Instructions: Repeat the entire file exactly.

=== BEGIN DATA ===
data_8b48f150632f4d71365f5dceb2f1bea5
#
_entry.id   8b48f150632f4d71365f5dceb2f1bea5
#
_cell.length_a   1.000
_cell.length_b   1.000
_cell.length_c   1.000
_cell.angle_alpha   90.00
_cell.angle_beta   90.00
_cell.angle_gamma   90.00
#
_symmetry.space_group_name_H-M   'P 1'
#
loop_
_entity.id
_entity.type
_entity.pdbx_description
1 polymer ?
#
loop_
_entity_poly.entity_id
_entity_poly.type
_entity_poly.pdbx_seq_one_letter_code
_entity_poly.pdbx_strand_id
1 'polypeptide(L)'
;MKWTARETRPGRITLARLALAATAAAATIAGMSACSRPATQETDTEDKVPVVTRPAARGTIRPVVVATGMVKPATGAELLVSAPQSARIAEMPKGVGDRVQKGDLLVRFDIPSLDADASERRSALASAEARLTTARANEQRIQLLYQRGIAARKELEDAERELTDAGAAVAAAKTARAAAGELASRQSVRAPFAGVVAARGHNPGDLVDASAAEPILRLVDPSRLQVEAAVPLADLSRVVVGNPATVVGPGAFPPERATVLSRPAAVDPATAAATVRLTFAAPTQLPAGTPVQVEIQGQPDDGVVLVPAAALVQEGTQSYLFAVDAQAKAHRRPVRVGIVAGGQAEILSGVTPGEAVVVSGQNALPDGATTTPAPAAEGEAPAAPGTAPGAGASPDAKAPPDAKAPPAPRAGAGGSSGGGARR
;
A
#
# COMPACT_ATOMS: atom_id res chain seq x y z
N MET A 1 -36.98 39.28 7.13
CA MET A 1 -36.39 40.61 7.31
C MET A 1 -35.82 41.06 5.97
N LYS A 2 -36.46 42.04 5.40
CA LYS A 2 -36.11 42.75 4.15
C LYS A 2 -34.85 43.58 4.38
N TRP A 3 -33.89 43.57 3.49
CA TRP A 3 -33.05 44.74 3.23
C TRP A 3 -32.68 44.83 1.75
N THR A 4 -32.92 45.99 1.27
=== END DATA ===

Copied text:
data_8b48f150632f4d71365f5dceb2f1bea5
#
_entry.id   8b48f150632f4d71365f5dceb2f1bea5
#
_cell.length_a   1.000
_cell.length_b   1.000
_cell.length_c   1.000
_cell.angle_alpha   90.00
_cell.angle_beta   90.00
_cell.angle_gamma   90.00
#
_symmetry.space_group_name_H-M   'P 1'
#
loop_
_entity.id
_entity.type
_entity.pdbx_description
1 polymer ?
#
loop_
_entity_poly.entity_id
_entity_poly.type
_entity_poly.pdbx_seq_one_letter_code
_entity_poly.pdbx_strand_id
1 'polypeptide(L)'
;MKWTARETRPGRITLARLALAATAAAATIAGMSACSRPATQETDTEDKVPVVTRPAARGTIRPVVVATGMVKPATGAELLVSAPQSARIAEMPKGVGDRVQKGDLLVRFDIPSLDADASERRSALASAEARLTTARANEQRIQLLYQRGIAARKELEDAERELTDAGAAVAAAKTARAAAGELASRQSVRAPFAGVVAARGHNPGDLVDASAAEPILRLVDPSRLQVEAAVPLADLSRVVVGNPATVVGPGAFPPERATVLSRPAAVDPATAAATVRLTFAAPTQLPAGTPVQVEIQGQPDDGVVLVPAAALVQEGTQSYLFAVDAQAKAHRRPVRVGIVAGGQAEILSGVTPGEAVVVSGQNALPDGATTTPAPAAEGEAPAAPGTAPGAGASPDAKAPPDAKAPPAPRAGAGGSSGGGARR
;
A
#
# COMPACT_ATOMS: atom_id res chain seq x y z
N MET A 1 -36.98 39.28 7.13
CA MET A 1 -36.39 40.61 7.31
C MET A 1 -35.82 41.06 5.97
N LYS A 2 -36.46 42.04 5.40
CA LYS A 2 -36.11 42.75 4.15
C LYS A 2 -34.85 43.58 4.38
N TRP A 3 -33.89 43.57 3.49
CA TRP A 3 -33.05 44.74 3.23
C TRP A 3 -32.68 44.83 1.75
N THR A 4 -32.92 45.99 1.27